Recombinant Antibodies

Recombinant Antibodies: Reliable reagents for your Research

Recombinant Antibodies Background

The increasing use of antibodies in research dictates the need for more consistency and reliability. Recombinant antibodies are produced by cloning antibody genes into expression vectors. These vectors are then introduced into non-animal hosts, allowing the in vitro production of identical antibodies that can be mass-produced. Furthermore, the immunogen sequence is known at the outset of production and antibodies to unusual targets such as toxins or unique protein modifications can more easily be generated. Recombinant antibodies, due to the use of expression vectors do not suffer the same genetic drift as traditional monoclonal antibodies, ensuring consistency and quality between batches. Biorbyt’s range of recombinant monoclonal antibodies allows us to provide a constant, dependable supply of tailored antibodies specific to your target of interest, allowing you to focus on your research goals without interruption.

Recombinant Antibodies Production

There are two main methods for generating Recombinant Antibodies, in vivo and in vitro.

In vitro Recombinant Antibody Production Cycle

During in vitro production, synthetic gene sequences are cloned into vectors and introduced into hosts such as yeast or bacteria. These vectors subsequently reproduce, generating recombinant monoclonal antibodies. This process has numerous advantages:

  • Faster than in vivo, usually taking just a few weeks.

  • Can produce higher quantities of antibodies without causing harm to the host.

  • Able to produce antibodies that are traditionally difficult to generate via in vivo methods.

In vivo Recombinant Antibody Production Cycle

Using the in vivo hybridoma technique, antibodies are generated in a similar way to traditional antibodies, as recombinant antibodies are cloned from hybridized B-cells. This is achieved by immunising a host with the antigen, followed by isolating the B-cells that are produced. The antibody sequence generated by the B-cell is cloned and expressed, followed by thorough testing and screening for the highest specificity and binding. The heavy and light immunoglobulin chain genes are subsequently cloned into expression vectors, ready to produce identical recombinant antibodies.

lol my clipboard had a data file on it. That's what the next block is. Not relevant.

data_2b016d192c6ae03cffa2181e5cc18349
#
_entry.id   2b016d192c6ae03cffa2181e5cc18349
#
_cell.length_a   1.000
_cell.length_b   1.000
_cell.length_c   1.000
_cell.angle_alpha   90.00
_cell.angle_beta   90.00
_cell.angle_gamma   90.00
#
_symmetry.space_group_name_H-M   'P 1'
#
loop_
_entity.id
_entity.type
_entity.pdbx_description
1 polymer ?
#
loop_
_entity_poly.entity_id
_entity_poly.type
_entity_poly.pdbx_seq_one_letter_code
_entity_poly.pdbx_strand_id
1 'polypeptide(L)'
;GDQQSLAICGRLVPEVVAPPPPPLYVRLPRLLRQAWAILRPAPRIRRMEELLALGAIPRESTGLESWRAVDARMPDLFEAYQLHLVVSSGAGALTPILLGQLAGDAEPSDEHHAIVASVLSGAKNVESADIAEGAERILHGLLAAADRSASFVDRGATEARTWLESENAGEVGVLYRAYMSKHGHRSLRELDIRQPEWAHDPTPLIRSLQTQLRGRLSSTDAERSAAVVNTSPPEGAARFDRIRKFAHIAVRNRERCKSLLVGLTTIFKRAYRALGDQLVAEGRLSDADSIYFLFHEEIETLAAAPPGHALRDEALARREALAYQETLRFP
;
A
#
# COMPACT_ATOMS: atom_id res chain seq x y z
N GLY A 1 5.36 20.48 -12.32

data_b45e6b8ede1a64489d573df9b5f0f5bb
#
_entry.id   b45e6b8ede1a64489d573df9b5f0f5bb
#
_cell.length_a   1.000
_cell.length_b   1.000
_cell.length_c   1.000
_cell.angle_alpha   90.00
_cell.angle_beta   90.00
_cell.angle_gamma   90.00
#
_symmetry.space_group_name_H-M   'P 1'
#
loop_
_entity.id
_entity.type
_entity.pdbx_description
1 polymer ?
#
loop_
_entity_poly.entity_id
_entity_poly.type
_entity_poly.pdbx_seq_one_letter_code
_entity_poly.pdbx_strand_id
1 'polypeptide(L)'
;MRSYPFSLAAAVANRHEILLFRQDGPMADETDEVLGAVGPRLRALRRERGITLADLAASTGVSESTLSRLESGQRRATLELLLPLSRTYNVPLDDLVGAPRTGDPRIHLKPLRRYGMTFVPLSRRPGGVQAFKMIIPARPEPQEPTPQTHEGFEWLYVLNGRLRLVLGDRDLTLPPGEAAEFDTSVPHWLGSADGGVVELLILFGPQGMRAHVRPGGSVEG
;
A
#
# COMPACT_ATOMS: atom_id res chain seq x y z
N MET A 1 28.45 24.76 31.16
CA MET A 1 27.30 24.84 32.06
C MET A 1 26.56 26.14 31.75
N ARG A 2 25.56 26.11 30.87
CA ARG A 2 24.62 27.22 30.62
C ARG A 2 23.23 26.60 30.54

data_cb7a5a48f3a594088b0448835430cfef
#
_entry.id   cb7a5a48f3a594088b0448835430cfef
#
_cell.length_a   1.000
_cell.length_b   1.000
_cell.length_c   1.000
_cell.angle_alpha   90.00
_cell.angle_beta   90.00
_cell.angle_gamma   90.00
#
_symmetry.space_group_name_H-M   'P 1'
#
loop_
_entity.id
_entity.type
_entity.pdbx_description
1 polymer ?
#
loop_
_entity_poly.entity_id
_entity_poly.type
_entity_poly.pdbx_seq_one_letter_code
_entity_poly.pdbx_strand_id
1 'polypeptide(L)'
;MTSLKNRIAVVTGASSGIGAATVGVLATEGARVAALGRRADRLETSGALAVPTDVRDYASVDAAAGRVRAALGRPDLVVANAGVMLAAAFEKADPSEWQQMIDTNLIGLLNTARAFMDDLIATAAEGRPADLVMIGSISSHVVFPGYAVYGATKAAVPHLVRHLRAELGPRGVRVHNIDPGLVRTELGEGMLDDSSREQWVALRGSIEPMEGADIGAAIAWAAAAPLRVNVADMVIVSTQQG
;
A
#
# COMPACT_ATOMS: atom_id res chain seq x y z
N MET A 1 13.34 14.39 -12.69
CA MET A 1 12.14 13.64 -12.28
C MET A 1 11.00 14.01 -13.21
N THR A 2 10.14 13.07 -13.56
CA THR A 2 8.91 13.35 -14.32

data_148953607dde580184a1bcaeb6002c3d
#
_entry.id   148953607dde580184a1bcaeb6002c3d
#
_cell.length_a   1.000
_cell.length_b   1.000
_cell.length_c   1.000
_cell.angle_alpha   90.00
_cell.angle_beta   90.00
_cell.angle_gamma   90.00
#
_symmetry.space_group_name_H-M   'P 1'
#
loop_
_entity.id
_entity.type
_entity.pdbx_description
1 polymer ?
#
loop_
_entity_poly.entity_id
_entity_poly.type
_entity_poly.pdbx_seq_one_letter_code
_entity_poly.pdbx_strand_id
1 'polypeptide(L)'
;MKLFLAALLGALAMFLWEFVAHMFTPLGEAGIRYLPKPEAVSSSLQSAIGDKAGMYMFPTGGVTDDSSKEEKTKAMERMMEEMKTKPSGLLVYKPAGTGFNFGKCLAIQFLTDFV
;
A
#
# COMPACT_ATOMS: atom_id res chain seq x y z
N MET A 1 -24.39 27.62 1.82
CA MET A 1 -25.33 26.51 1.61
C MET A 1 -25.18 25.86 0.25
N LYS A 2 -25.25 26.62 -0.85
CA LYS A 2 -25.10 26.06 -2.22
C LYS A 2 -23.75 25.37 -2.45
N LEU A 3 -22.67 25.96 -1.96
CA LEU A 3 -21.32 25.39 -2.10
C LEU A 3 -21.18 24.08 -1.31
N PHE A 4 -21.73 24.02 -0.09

Advantages and Applications of Recombinant Antibodies

  • Ensures consistent quality between antibodies and batches.

  • Tailored specificity and increased efficacy.

  • Continuous production ensures a fast and reliable supply without compromising on quality.

  • DNA is available and stable for production and long term storage.

Recombinant antibodies are suitable in any situation that you would use monoclonal antibodies. Research areas and applications using recombinant antibodies include:

  • Flow cytometry.

  • Drug therapy.

  • Western Blot.

  • Immunohistochemistry.

  • Immunoprecipitation.

  • Immunofluorescence.

  • Structural biology.

  • Immunotherapy.

Several types of recombinant antibody fragment are now recognised and utilised for different applications:

  • Fv, variable fragment. This is the smallest antibody fragment retaining antigen binding capacity. Consisting of variable fragments of light (VL) and heavy (VH) chains they tend not to be very stable fragments.

  • scFv, single chain Fv, where heavy and light chain fragments are connected. These fragments have been developed as possible drug candidates, as well as components or domains of drug candidates. They are the “simplest” target for cloning and expression but can be unstable during therapeutic use. They have a shorter half-life in circulation compared to larger fragments.

  • (scFv)2, fragment - 2 connected scFv molecules. These have better in vivo transport into tissues compared with the scFv-fragments.

  • dsFv, variable fragment. These are often expressed in bacterial and yeast expression systems when they’re small non-glycosylated antibody fragments.

  • Fab- and (Fab)2, fragments - synthetically expressed versions of the familiar fragments generated by enzyme digestion of classically raised immunoglobulins.

  • VH, heavy chain variable domain. Single-chain fragment variable (scfv) molecules combining the coding sequence of the variable heavy (VH) and sequence of the variable light chain (VL) domains in a single-gene encoded format.

  • Diabodies, triabodies and tetrabodies. These molecules consist of two, three, or four identical or different fragments of antibodies of the same or different specificity linked together.

Poor quality antibodies contribute to a considerable amount of wasted research funds. Antibodies that lack specificity and function produce results that are not reliable or reproducible. Recombinant antibodies overcome these issues, saving both time and money.